"Thrive Not Survive" sign. Supplied by BC Poverty Reduction Coalition Facebook page.
Our local MP said, “it’s a sad state of affairs when a country as wealthy as Canada allows so many of its children to live in poverty.”
The child poverty rates in the Cowichan Valley are alarming and in the City of Duncan, those numbers are way higher than the provincial average.
According to a report from First Call: BC Child and Youth Advocacy Coalition, 19.6 percent of Canadian children live in poverty, compared to 22 percent in the Cowichan-Malahat-Langford riding, and a staggering 30 percent in the City of Duncan.
Cowichan-Malahat-Langford MP Alistair MacGregor said the Trudeau government can and should do more to address the problem of poverty.
MacGregor said, “for specific programs, we need to see far more involvement from the federal government in providing safe and secure housing, I think we could do a lot of [good] in making sure we have a national student nutrition program to ensure that these young minds are getting the nutrition they need when they’re attending school.”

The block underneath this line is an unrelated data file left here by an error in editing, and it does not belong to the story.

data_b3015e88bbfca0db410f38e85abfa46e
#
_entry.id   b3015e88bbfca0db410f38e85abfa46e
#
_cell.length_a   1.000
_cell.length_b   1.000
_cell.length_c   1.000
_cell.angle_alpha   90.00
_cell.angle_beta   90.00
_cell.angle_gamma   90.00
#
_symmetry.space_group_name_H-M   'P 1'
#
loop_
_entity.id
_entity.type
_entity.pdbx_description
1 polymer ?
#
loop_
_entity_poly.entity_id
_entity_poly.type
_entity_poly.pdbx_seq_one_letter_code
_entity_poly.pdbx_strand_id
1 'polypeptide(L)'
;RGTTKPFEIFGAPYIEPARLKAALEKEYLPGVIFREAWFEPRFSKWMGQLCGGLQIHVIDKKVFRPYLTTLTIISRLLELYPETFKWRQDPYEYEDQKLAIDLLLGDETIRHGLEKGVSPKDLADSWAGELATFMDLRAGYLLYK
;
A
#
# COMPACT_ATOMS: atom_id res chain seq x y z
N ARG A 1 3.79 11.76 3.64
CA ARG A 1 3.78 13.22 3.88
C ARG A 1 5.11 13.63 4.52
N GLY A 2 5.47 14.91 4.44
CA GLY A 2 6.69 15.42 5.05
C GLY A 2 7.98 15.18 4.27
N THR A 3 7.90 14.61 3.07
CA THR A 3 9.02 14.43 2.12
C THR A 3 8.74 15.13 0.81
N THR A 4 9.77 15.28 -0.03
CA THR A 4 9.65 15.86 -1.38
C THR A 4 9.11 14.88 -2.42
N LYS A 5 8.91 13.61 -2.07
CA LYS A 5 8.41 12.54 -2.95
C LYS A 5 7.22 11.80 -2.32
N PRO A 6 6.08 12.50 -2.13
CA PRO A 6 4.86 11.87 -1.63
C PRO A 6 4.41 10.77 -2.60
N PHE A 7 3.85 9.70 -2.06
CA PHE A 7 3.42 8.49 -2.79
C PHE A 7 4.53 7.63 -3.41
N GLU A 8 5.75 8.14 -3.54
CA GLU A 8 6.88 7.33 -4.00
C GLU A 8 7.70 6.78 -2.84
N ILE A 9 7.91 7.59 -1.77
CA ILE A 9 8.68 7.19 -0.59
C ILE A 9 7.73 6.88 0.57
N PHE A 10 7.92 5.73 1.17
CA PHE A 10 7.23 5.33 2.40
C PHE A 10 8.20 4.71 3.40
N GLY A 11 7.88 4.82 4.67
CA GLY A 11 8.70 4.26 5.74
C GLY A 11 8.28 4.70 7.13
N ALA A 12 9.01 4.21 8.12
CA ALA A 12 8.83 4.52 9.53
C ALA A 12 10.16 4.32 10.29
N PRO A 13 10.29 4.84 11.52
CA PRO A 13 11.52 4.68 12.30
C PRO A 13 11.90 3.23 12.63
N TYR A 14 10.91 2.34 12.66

He added, “there’s a whole assortment of programs the federal government could be involved in, they could do more.”
MacGregor said addressing this issue requires resources from senior government. “It commands resources that provinces and regions and municipalities can only dream about and, I think, it’s real strength comes in coordinating a national program because our region is not the only one suffering from child poverty, there are many different regions in many different provinces.”
He continued, “I think the strength in the federal government is in ensuring that we are not tackling this problem like a patchwork quilt.”
That means that all provinces receive the same resources to help address this problem.
The NDP’s New Deal for People offers a number of far-reaching policies to combat poverty and the New Democrats want to work with the provinces to launch a national basic income pilot project.
This project would create thousands of new homes for families in need and work to eliminate financial barriers to prescription medicine.
The Liberal government introduced Bill C-87 at the end of 2018, legislation aimed at reducing poverty in Canada, but it didn’t survive one debate at second reading.